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Variance in Poker Sit and Gos

Sit and gos are notorious for their variance. The variance itself isn’t always the real problem, though, as the frustration can send any player over the edge. Sit and go players, depending on their particular limits and games, are accustomed to swings that can range from 5-20 buy ins on a very regular basis.

There are a lot of swings in cash games, but they don’t even compare to what a lot of sit and go players have to deal with. Heads up sit and go players have the most variance, as is to be expected. Trailing heads up sit and gos in variance are the short handed and full ring games. Full ring sit and gos have significantly less variance than short handed games, and short handed games make heads up games seem like the worst experience in the world.

Interestingly enough, the games with the most variance are also the ones that will generally yield the highest returns. One of the lessons to learn with sit and gos is that the more risk you take, the more reward you should expect, if you are successful. The flaw in this approach is that you will inevitably fail a fair amount of the time if you play the games with wild variance. Play what you are comfortable with, and always be ready for the inevitable bad days.

Proper bankroll management is of the utmost important for SNG players. There are a lot of casual players who enjoy playing sit and gos from time to time, but these are not the people who need to worry about their bankrolls. As a serious player who wants to win, you should be paying extremely close attention to your bankroll at all times.

In addition to monitoring your poker sit and go bankroll, you should also have the self-discipline to either move down in limits or take a break from sit and gos if things aren’t going well. This is a concept that is lost on a large number of SNG players. It is easy to start with a sound bankroll, it is easy to move up in limits when things are going well, but it takes a real effort to rework your game when you run into a few obstacles.

Realistic Variance in Sit and Gos

While your limits, skill level, and type of game can alter what variance would be considered normal, there are a few general guidelines for downswings in sit and gos. If you are going way over these numbers, you should at least consider changing something up. Normal variance is something that is completely unpreventable and it happens to every single player in the world, but abnormal variance is an unnecessary hurdle that can be improved upon.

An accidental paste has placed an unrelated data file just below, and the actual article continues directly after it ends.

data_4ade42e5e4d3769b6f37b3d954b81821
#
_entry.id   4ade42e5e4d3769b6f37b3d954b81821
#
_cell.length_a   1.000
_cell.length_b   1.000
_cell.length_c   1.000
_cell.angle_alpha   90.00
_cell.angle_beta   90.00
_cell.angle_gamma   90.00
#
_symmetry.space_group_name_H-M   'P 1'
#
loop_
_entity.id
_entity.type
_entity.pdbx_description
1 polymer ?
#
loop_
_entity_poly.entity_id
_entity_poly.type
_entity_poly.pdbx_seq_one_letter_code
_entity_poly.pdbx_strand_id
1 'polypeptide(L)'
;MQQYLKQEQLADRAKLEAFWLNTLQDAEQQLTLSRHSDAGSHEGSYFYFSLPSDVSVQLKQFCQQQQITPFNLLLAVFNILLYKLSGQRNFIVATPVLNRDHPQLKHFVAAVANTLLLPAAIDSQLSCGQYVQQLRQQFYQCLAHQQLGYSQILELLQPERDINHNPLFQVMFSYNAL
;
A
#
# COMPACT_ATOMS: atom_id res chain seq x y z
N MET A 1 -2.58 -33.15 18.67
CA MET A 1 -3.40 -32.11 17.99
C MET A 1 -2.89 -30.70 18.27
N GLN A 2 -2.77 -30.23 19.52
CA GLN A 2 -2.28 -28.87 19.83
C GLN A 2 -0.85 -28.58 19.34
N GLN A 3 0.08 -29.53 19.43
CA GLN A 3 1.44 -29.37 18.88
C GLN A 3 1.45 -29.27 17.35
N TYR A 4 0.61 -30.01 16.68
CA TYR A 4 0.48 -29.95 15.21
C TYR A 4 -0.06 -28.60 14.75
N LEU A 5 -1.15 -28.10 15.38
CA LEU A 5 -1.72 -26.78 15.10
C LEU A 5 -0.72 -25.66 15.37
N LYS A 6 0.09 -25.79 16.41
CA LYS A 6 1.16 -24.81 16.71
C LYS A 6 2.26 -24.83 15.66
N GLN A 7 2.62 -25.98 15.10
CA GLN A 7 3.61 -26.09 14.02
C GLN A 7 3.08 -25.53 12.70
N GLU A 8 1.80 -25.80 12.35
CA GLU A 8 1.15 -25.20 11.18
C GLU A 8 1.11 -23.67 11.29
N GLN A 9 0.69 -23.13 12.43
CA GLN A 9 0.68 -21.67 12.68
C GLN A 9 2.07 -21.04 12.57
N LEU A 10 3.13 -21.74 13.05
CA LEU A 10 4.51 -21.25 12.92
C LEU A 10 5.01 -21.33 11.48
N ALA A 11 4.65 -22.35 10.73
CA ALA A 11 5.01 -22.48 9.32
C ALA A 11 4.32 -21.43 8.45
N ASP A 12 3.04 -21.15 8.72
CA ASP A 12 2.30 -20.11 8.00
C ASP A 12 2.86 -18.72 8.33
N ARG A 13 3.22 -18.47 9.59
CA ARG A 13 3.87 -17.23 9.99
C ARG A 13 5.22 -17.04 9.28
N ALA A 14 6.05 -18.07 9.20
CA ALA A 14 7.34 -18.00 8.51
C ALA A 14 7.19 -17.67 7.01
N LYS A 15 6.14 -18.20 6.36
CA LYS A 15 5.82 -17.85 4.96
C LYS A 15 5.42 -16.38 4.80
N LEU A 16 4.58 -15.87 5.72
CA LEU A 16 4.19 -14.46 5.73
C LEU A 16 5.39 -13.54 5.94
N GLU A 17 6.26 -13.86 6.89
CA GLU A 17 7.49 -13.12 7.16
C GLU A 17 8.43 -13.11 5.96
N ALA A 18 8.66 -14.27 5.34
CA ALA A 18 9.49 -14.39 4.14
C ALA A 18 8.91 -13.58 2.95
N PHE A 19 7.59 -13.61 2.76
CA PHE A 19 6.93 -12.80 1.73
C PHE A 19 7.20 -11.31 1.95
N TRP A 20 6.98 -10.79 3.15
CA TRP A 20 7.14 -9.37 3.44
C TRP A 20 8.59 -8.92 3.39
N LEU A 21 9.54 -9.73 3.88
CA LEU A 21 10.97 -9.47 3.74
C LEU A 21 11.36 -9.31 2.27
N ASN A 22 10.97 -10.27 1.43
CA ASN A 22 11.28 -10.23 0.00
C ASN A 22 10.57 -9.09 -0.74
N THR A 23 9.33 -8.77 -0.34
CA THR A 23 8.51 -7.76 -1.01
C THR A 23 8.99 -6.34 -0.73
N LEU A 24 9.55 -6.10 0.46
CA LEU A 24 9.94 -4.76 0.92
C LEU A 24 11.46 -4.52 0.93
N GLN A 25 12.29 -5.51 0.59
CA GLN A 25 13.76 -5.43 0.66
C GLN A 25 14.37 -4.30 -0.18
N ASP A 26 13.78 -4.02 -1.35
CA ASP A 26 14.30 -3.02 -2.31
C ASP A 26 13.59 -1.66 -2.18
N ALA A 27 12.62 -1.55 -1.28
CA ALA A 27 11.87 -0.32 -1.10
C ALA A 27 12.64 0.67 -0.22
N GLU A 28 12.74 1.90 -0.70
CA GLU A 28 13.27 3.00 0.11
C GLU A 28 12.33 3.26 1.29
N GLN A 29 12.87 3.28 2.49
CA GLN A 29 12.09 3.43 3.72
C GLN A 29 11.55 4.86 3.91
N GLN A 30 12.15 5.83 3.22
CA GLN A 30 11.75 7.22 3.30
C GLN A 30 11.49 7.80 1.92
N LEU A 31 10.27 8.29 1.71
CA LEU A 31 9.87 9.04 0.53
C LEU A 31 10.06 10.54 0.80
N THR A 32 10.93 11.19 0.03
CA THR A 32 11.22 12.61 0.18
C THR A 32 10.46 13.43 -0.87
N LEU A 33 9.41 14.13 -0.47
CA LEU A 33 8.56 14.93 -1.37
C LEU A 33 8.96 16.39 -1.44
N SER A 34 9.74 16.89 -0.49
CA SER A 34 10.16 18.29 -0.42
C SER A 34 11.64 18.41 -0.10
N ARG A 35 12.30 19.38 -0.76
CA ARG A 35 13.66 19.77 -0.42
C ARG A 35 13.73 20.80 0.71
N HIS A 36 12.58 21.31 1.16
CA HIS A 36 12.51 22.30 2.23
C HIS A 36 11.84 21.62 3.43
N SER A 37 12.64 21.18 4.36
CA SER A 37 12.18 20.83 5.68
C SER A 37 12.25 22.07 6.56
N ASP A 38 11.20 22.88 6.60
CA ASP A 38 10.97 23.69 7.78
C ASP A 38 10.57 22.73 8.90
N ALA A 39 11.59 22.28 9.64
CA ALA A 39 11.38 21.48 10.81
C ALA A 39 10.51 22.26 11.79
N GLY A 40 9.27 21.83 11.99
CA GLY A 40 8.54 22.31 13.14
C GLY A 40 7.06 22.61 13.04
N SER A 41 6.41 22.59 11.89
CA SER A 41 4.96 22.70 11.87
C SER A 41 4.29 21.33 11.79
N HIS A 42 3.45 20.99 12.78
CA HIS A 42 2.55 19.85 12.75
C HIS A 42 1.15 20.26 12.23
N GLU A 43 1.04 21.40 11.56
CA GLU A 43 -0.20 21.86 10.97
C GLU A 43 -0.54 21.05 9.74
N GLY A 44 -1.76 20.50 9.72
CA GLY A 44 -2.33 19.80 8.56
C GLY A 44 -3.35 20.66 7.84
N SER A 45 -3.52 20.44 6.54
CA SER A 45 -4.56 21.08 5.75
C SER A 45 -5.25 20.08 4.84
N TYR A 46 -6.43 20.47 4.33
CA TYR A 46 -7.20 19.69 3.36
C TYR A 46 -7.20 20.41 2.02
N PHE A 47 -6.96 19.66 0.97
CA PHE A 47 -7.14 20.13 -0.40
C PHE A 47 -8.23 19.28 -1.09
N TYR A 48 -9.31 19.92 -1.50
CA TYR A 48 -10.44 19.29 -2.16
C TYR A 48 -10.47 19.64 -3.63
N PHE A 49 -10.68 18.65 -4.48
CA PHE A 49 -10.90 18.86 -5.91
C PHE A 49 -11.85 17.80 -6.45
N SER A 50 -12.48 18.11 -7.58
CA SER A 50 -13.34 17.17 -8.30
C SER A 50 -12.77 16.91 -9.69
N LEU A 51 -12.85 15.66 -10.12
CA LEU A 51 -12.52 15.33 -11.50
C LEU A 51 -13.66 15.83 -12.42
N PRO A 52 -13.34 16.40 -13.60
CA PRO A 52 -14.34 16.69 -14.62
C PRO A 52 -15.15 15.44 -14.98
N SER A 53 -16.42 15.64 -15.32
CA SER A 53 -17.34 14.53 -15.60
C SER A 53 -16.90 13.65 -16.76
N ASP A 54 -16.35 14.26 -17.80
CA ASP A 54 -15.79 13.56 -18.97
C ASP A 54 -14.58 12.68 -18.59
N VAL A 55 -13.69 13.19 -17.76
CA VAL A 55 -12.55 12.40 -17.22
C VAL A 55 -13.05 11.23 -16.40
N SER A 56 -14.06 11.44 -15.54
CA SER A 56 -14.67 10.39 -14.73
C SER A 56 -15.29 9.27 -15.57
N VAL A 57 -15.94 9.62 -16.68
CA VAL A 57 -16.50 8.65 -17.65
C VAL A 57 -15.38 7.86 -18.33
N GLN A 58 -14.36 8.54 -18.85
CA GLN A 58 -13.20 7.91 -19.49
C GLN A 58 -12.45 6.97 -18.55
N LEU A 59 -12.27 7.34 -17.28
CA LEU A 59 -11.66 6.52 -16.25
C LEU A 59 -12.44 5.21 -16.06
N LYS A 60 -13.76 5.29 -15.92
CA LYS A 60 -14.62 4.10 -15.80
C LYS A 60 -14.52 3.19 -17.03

Heads up sit and gos are the most brutal when it comes to variance. You might think that heads up players would be able to win with greater consistency because they are in a one on one environment, and while that is true in the long run, all that it takes for a big downswing in heads up games is a few lost coin flips.

You could have any number of opponents dead in the water, but you could also lose 10 coin flips in a row. Sometimes nothing will go your way - every poker player has been there, but the problems and losses are multiplied in a heads up environment. Small stakes heads up players can easily lose 10-20 buy ins, while mid stakes and high stakes players can lose double this. A solid player won’t have too many stretches of sizable losses, but no one is immune to a big swing in heads up sit and go tournaments.

Short handed sit and go players fall right in between the variance found in heads up and full ring games, as any logical player would suspect. The jump in variance is more dramatic when compared to heads up games than full ring games.

If you are a full ring player, expect a slight bump in how streaky your wins and losses are in short handed games, but don’t look for extremely dramatic differences. Five-ten buy in swings are quite normal in these games, with 10+ buy in downswings not being something worth crying about. Once you hit a 20 buy in downswing, however, it is probably time to reassess your skills.

Full ring sit and gos are the safest route for any player who is worried about losing buy ins. If you prefer to win your money in smaller, more consistent amounts, full ring SNGs are the game for you. The trade off is that full ring players make a lower ROI. You can't pound out the volume in full ring games that you can in heads up or short handed games. For most players in full ring SNGs, downswings rarely extend past 10 buy ins. Would a downswing of over 10 buy ins be a reason for panic? Definitely not, but you shouldn’t find that they happen all that often.

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